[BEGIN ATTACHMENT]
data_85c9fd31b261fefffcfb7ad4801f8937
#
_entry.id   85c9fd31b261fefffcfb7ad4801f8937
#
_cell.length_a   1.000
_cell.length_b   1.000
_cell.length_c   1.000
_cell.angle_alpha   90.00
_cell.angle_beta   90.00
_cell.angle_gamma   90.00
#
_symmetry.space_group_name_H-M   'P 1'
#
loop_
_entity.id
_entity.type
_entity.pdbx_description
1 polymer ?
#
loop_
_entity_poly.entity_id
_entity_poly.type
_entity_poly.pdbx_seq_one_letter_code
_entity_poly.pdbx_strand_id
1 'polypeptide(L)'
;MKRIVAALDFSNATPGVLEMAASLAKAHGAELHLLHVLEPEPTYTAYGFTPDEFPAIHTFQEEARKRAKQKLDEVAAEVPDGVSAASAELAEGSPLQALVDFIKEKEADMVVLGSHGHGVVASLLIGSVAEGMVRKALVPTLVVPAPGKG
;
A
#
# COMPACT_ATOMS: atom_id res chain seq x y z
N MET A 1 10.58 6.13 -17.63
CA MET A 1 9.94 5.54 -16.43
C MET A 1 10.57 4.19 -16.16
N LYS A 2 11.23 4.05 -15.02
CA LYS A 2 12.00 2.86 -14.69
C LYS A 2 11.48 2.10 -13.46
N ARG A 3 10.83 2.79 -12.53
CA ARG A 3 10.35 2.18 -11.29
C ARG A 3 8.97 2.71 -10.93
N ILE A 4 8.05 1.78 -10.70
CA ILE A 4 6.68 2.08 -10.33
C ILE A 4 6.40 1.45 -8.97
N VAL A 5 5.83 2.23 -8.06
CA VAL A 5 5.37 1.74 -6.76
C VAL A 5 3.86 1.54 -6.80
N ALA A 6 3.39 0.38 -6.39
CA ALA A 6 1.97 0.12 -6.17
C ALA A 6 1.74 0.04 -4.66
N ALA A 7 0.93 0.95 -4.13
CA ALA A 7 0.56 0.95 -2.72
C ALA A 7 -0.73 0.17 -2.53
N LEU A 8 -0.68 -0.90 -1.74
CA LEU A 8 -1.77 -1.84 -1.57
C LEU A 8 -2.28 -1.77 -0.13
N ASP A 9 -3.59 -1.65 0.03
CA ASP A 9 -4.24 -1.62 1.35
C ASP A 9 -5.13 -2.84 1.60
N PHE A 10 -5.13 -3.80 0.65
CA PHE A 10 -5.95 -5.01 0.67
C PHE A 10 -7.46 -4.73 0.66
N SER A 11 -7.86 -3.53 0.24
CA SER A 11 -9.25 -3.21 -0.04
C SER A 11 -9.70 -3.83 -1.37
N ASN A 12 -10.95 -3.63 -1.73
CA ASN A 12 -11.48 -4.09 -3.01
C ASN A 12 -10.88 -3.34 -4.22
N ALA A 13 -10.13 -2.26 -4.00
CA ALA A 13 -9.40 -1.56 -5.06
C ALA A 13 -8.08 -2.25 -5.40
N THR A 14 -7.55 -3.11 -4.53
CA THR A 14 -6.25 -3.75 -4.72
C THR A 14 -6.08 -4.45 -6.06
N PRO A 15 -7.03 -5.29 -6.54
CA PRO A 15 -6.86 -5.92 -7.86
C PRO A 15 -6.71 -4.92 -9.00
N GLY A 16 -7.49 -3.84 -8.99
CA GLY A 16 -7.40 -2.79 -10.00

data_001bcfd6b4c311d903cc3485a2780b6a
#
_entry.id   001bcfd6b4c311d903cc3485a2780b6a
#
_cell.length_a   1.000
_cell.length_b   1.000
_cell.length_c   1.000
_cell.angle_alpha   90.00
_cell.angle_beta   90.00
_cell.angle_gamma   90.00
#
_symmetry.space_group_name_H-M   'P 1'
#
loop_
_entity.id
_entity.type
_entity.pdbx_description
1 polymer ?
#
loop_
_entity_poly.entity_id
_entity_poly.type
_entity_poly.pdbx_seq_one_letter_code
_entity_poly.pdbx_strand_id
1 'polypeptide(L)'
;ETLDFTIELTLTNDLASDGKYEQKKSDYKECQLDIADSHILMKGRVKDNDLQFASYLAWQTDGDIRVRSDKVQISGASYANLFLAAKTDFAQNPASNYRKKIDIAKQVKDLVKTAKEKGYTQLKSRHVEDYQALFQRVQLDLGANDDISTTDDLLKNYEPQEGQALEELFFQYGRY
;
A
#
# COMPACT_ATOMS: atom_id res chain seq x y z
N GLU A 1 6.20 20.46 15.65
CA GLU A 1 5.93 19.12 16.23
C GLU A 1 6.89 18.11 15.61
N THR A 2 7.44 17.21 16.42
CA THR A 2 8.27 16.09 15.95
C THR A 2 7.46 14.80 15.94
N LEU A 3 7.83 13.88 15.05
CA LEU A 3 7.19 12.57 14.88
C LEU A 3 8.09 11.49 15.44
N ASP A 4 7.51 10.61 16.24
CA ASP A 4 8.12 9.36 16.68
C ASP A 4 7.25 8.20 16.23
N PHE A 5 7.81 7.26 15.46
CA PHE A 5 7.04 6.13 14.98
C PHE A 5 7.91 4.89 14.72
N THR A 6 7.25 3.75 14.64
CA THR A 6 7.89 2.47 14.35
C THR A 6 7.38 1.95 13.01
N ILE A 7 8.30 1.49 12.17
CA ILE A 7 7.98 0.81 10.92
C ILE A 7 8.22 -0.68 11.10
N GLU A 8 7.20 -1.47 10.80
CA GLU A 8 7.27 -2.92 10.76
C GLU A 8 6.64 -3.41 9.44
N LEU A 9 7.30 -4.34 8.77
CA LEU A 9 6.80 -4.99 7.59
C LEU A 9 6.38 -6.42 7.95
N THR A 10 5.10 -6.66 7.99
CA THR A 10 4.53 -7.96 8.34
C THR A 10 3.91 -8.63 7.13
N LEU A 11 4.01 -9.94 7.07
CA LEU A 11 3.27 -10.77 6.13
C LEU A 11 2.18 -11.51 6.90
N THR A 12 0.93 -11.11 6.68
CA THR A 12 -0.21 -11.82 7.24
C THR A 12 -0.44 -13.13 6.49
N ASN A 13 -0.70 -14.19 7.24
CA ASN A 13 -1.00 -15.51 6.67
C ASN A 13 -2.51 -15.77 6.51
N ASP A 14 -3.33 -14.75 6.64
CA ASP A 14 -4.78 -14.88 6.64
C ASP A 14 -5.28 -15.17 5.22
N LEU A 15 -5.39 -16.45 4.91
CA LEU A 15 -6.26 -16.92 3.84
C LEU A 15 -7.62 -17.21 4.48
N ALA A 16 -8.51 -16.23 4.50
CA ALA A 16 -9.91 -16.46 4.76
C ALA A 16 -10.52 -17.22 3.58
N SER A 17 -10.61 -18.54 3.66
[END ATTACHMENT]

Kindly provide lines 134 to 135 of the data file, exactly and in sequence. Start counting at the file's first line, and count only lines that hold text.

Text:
C LEU A 9 6.38 -6.42 7.95
N THR A 10 5.10 -6.66 7.99